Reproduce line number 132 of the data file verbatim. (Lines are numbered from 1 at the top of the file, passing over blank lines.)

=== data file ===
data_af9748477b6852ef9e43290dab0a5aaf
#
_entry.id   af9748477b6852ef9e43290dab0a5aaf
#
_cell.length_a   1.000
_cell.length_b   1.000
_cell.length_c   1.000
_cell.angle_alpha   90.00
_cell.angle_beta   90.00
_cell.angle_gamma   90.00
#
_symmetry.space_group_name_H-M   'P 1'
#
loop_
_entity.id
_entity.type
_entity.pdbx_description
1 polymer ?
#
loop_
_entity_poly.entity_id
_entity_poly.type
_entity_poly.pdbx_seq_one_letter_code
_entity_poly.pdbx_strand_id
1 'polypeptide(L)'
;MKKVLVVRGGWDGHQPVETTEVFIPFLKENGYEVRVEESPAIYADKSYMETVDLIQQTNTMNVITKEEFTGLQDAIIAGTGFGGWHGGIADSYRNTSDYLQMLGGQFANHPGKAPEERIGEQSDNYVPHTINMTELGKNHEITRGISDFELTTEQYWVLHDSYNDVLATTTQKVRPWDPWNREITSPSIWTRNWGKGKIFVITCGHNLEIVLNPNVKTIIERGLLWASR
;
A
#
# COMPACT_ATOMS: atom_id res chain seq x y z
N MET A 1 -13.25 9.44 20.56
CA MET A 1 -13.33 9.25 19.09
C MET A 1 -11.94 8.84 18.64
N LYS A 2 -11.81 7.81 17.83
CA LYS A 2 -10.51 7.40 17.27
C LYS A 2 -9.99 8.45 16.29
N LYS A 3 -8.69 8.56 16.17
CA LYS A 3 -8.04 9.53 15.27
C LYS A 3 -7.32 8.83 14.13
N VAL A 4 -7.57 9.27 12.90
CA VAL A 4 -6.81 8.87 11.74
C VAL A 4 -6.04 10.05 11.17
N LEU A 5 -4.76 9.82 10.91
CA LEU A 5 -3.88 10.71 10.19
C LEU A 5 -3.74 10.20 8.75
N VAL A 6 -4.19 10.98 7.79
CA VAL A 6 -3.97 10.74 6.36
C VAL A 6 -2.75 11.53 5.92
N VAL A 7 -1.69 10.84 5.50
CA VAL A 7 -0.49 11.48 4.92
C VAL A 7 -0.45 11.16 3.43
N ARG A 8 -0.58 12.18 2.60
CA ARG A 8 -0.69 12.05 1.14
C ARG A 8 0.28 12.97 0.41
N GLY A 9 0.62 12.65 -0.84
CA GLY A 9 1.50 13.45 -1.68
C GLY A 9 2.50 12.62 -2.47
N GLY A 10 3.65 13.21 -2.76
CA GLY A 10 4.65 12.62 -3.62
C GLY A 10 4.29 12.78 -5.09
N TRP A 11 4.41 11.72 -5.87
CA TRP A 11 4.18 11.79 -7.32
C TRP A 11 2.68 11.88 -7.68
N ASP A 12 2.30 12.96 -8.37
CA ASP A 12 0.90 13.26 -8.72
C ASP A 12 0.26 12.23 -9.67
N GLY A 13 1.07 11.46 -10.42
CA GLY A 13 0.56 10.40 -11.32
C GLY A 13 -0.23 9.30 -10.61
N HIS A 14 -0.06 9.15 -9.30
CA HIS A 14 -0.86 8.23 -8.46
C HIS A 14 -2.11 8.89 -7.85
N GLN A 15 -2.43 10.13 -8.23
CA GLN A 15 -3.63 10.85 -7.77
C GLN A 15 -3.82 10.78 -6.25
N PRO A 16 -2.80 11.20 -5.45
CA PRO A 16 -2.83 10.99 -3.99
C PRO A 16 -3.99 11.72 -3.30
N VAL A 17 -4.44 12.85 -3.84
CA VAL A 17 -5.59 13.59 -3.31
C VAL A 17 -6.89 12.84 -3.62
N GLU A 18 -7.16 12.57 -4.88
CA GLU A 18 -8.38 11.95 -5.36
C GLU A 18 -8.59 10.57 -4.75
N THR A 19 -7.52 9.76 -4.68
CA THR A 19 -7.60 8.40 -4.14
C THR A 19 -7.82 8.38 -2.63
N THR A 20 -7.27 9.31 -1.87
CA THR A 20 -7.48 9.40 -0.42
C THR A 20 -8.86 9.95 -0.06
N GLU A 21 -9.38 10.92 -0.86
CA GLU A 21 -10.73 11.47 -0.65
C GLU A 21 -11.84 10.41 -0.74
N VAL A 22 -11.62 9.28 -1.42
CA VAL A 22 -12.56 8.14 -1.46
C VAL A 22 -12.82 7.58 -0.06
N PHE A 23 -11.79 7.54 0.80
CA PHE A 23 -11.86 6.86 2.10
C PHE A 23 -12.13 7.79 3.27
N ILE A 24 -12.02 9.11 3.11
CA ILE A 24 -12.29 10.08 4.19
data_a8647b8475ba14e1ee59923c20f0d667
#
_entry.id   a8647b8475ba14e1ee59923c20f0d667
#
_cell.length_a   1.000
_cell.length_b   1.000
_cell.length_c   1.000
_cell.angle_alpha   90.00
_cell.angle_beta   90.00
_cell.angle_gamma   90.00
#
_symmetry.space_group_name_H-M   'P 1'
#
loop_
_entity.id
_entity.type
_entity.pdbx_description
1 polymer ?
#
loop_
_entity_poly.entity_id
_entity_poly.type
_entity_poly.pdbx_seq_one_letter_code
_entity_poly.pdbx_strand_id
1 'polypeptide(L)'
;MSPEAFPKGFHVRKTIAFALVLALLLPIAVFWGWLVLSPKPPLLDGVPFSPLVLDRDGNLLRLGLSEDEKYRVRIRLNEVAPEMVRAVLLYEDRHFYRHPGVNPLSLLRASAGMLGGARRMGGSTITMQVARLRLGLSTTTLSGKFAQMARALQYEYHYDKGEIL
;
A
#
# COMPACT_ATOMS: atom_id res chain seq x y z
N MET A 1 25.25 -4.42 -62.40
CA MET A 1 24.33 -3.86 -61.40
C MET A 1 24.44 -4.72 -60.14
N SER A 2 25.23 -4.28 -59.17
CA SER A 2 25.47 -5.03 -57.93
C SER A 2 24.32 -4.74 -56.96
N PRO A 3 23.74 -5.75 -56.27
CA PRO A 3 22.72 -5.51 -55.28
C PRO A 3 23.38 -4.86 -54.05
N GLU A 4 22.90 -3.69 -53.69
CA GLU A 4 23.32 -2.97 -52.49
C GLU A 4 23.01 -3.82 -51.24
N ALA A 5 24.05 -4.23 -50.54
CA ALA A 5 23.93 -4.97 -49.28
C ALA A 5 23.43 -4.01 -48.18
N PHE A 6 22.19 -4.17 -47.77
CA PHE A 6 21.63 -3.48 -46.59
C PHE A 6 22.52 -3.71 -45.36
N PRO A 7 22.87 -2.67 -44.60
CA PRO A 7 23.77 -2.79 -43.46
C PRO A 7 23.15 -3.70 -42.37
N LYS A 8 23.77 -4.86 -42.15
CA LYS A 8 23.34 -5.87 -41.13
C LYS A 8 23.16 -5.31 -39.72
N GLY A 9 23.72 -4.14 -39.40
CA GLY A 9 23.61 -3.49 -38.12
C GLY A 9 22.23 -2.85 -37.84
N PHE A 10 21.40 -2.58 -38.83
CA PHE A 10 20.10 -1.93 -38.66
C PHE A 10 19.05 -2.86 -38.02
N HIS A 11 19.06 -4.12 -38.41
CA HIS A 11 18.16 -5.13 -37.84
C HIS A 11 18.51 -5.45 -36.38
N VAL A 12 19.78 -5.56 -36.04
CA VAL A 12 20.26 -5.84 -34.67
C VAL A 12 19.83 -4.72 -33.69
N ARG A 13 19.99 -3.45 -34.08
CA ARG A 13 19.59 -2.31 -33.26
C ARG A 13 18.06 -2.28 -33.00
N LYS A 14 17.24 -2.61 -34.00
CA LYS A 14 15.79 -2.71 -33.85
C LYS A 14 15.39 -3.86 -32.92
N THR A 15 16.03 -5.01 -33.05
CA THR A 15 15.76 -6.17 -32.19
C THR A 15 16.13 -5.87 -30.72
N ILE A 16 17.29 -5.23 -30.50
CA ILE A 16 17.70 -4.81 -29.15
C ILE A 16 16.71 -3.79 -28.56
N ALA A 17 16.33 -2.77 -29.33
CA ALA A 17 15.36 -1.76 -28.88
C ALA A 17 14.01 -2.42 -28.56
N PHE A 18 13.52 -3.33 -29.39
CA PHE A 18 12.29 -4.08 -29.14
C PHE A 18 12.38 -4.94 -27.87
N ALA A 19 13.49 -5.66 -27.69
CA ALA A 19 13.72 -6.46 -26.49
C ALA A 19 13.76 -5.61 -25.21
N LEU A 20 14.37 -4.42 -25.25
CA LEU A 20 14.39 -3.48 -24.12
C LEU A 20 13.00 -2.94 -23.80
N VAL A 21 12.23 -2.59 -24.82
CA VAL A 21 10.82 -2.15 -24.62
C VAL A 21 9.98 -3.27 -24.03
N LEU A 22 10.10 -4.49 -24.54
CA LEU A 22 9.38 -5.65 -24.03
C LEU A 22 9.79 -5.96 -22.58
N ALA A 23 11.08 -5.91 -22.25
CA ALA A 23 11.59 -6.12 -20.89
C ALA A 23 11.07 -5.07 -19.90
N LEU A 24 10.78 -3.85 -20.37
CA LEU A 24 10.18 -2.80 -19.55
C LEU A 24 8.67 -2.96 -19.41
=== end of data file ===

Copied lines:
N MET A 1 25.25 -4.42 -62.40